As I understand it, Slayton chose Armstrong because he was a soft-spoken and ultra-professional kind of guy who took himself and the mission seriously. They didn't want a joker like Pete Conrad to be the first guy on the Moon because he might say something undignified or silly when he stepped off the ladder. With Neil Armstrong, you could guarantee his first words would be something poignant and fitting.

WADR to Col. Aldrin, why not him when Bill Anders (fresh off Apollo 8 sans his LM) was ready and had trained with Armstrong, establishing a rapport already?
Anyone can do the job when things are going right. In this business we play for keeps.
— Ernest K. Gann

Offline WallE

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Re: "The First Man on the Moon: Why Neil Armstrong?”
« Reply #8 on: 10/11/2017 06:41 PM »
WADR to Col. Aldrin, why not him when Bill Anders (fresh off Apollo 8 sans his LM) was ready and had trained with Armstrong, establishing a rapport already?

Probably had to do with crew rotation.

As for Jim Davis's comment, yeah...if you read the mission transcripts for Apollo 12, Pete Conrad was definitely a more jokey kind of guy and that's perhaps not the type that was desired for the first man on the Moon.

I remember from "Through The Fire" (although admittedly it's been a long long time since I've read it) that Michael Collins talked of Armstrong's selection being related to his quiet personality and tendency to think over his words carefully before saying them.

Offline Kansan52

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Re: "The First Man on the Moon: Why Neil Armstrong?”
« Reply #9 on: 10/11/2017 07:04 PM »
Crew rotation fits for me. There was no guarantee Apollo 11 would land so 12 and 13 could be set up for tries before the end of 1969 (even though the end of the decade was 1970).

Offline Rocket Science

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Re: "The First Man on the Moon: Why Neil Armstrong?”
« Reply #10 on: 10/11/2017 07:20 PM »
Politics, they wanted a civilian to emphasize the "non-military" conquest of space which was re-enforced by Neil's words "We came in peace for all mankind"... Which are written on the plaque fixed to the LM leg...
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Offline the_other_Doug

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Re: "The First Man on the Moon: Why Neil Armstrong?”
« Reply #11 on: 10/12/2017 02:52 AM »
Politics, they wanted a civilian to emphasize the "non-military" conquest of space which was re-enforced by Neil's words "We came in peace for all mankind"... Which are written on the plaque fixed to the LM leg...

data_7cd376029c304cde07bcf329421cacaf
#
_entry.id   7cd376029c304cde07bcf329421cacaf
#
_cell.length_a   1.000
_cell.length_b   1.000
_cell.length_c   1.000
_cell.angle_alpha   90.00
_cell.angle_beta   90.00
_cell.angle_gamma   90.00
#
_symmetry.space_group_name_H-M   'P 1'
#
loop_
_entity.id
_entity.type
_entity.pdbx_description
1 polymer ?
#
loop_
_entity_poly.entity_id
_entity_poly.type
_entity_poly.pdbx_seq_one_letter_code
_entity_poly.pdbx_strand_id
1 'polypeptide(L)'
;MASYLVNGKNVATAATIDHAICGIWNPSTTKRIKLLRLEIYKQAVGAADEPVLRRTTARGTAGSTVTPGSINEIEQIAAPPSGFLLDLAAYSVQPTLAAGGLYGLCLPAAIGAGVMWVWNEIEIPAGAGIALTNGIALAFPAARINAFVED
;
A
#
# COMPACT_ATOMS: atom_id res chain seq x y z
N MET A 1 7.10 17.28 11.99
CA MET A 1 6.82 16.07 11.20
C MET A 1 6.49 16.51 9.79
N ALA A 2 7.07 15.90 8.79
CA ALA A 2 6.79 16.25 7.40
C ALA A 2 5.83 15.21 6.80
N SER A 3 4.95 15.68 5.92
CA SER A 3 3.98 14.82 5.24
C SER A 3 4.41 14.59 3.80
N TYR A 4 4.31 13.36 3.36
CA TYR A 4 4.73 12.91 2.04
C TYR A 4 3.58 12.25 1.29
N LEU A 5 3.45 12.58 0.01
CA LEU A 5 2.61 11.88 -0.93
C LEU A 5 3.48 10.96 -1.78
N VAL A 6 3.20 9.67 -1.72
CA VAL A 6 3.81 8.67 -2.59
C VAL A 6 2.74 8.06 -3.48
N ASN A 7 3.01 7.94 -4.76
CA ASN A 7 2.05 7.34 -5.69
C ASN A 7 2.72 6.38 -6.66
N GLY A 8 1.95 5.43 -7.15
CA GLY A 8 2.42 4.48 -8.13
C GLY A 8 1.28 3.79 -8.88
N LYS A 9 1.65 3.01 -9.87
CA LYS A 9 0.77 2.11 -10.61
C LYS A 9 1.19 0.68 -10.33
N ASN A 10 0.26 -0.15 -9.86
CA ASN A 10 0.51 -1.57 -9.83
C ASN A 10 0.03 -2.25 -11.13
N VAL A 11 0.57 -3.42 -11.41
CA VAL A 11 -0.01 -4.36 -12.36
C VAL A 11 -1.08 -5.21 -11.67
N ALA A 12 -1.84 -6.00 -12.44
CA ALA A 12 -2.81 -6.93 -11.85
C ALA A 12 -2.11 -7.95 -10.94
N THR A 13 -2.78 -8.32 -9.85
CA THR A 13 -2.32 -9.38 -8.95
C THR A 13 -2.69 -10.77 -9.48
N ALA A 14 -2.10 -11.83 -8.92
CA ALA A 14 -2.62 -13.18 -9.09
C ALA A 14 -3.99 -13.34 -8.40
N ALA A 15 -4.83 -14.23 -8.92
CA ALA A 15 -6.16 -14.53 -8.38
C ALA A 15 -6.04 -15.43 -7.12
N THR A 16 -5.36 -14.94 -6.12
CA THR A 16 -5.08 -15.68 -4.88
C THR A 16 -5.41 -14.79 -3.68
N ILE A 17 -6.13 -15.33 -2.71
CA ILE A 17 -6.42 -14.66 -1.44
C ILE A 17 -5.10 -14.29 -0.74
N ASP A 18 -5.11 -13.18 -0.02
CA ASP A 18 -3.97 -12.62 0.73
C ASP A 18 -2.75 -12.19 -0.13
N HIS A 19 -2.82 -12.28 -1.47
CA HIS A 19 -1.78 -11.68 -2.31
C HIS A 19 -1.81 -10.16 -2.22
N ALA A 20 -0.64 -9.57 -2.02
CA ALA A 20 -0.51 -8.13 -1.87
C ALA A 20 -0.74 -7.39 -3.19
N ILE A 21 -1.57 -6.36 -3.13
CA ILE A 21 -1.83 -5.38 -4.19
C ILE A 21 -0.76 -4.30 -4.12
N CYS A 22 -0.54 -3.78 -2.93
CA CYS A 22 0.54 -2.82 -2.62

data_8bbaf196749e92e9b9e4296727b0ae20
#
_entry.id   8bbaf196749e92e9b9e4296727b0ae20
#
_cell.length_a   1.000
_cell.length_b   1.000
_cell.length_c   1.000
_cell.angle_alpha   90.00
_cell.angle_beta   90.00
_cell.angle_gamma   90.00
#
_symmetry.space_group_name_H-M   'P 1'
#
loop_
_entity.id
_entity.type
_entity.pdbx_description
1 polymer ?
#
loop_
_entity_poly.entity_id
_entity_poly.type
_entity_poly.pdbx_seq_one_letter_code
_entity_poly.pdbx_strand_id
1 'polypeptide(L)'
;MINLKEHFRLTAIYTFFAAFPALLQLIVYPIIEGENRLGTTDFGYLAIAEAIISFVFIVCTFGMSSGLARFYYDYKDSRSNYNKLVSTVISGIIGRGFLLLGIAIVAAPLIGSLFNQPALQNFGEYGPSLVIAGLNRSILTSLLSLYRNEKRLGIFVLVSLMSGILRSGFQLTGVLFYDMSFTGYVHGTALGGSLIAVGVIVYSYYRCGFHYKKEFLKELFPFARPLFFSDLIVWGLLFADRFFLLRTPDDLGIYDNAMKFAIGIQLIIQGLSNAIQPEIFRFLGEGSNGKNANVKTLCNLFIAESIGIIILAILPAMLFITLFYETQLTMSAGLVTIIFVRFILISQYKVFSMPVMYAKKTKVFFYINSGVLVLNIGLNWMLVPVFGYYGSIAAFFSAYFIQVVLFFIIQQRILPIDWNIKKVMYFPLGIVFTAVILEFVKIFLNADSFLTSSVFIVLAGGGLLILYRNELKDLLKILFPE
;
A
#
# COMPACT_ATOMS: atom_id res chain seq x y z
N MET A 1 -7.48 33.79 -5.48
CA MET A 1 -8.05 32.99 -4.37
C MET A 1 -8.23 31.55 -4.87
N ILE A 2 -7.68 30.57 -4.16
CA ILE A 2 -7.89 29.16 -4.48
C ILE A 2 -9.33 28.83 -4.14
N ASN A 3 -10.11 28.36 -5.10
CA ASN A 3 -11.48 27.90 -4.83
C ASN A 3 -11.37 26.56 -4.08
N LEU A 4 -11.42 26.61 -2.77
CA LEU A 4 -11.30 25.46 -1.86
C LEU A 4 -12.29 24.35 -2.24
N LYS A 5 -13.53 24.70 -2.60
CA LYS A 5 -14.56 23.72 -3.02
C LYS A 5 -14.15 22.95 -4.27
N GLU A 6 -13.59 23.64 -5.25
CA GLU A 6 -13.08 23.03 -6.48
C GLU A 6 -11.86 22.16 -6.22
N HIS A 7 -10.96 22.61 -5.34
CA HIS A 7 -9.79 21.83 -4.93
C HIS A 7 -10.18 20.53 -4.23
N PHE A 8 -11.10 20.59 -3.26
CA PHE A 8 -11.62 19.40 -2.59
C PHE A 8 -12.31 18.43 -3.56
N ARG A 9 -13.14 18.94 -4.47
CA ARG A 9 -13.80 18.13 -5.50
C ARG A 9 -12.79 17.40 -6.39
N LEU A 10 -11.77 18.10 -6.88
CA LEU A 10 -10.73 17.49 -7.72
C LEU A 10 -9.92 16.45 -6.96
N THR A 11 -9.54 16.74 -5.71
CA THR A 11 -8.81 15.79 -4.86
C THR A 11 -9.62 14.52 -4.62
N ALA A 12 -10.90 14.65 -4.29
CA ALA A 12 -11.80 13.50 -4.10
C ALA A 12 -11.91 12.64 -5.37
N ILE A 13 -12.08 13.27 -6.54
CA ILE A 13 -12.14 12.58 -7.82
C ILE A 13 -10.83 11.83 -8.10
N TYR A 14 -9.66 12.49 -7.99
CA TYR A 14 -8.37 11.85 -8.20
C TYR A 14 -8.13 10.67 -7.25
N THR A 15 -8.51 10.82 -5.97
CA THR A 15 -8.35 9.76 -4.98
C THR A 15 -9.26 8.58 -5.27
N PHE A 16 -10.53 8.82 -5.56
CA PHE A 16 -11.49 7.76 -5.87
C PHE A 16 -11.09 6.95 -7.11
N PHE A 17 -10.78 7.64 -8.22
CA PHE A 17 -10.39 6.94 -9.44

Naw... if LM-3 had been ready to fly in December, 1968, and the remaining alphabet-soup of missions had been flown as originally planned, Pete Conrad and Al Bean would have been the first humans to land on the Moon.

Deke set up the rotation in late 1967 such that one of three crews -- Stafford's, Conrad's or Armstrong's -- would get the first shot at the landing.  I don't think he truly cared which one got the first shot at it.  He just wanted one of those three crews to be The Crew.  Of those three crews, the only guy who had not actually flown in Gemini was Al Bean, but Beano had been a backup CDR in Gemini, so Deke was OK with him on one of the crews he, AIUI, thought of as being "the guys I was aiming at the first landings".  And Conrad *really* wanted Bean, once C.C. Williams died and had to be replaced.

Conrad, knowing that the first landing attempt would most likely come on Apollo 11 (it was penciled in as the G mission as early as late 1967), was delighted to have been the backup CDR of McDivitt's Apollo 8 -- per Deke's rotation, he would skip two flights and then been the prime CDR of Apollo 11.  And was really ticked off (to use the most polite language I can for it) when Borman agreed to swap places with McDivitt, making Conrad the backup CDR of Apollo 9, in line to command Apollo 12.

Neil Armstrong and his crew ended up getting Apollo 11 only because LM-3 wasn't ready to fly in 1968, George Low had a bright idea, and the D and E mission crews, right along with their back-ups, swapped places...
-Doug  (With my shield, not yet upon it)

Offline Michael Cassutt

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Re: "The First Man on the Moon: Why Neil Armstrong?”
« Reply #12 on: 10/12/2017 02:49 PM »